The basolateral complex of the amygdala mediates the modulation of intracranial self-stimulation threshold by drug-associated cues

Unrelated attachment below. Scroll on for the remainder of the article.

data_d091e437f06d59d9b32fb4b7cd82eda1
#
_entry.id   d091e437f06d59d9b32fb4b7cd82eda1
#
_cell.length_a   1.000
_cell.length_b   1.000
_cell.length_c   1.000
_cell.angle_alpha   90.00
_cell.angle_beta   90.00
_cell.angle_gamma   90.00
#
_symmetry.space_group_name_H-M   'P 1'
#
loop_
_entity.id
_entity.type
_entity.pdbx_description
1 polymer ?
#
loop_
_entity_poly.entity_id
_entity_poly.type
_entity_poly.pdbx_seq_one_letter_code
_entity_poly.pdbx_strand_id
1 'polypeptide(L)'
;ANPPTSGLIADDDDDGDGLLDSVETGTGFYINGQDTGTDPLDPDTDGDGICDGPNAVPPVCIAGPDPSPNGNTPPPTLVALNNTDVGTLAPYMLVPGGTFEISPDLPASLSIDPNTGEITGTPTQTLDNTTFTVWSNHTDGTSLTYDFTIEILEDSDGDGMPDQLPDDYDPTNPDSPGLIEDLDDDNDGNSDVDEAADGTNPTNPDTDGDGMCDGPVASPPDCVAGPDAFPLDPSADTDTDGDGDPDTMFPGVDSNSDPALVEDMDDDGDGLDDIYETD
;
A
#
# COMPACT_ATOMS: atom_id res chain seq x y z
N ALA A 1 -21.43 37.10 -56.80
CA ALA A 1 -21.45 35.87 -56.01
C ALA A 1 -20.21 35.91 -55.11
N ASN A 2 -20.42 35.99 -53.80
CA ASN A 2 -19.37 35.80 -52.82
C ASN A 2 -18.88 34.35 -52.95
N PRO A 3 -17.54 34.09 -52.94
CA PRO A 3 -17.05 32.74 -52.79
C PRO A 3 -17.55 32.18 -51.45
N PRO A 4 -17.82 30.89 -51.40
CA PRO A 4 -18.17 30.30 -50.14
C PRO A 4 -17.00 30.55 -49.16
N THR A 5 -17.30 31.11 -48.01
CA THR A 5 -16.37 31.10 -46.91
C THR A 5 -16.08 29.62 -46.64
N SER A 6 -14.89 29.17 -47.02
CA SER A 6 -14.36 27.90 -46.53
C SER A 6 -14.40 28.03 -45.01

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Learning and memory appear to be critical aspects of drug abuse; presumably playing an especially important role in craving and relapse. Thus, understanding the interaction of learning- and memory-related brain areas with the classical reward circuitry is of importance. Toward this goal, the effect of drug-associated contextual cues on intracranial self-stimulation (ICSS) behaviour was assessed in rats. We used a method that allows the establishment of baseline behaviour, the pairing of drug exposure with unique cues, and testing the effect of cue exposure within the same apparatus. ICSS thresholds were decreased by morphine (5 mg/kg, i.p.) or cocaine (10 mg/kg, i.p.) during five days of paired drug-cue training sessions. Subsequent presentation of the drug-associated cues decreased thresholds in the absence of drug. Cues associated with saline had no effect. These results suggest a Pavlovian conditioning phenomenon in which the functioning of brain reward circuitry is modulated by drug-associated cues. In a second experiment, we tested the hypothesis that the mechanism by which conditioning affects ICSS thresholds may include the basolateral complex of the amygdala (BLC) due to its known role in conditioning and anatomical linkage with classical reward circuitry. Lesions of the BLC abolished the ability of cocaine-associated cues to lower ICSS threshold. Lesions did not alter response capability or the unconditioned effect of cocaine. We conclude that the BLC is necessary for cues associated with previous drug exposure to modulate activity within or downstream from the classical reward circuitry of the medial forebrain bundle.

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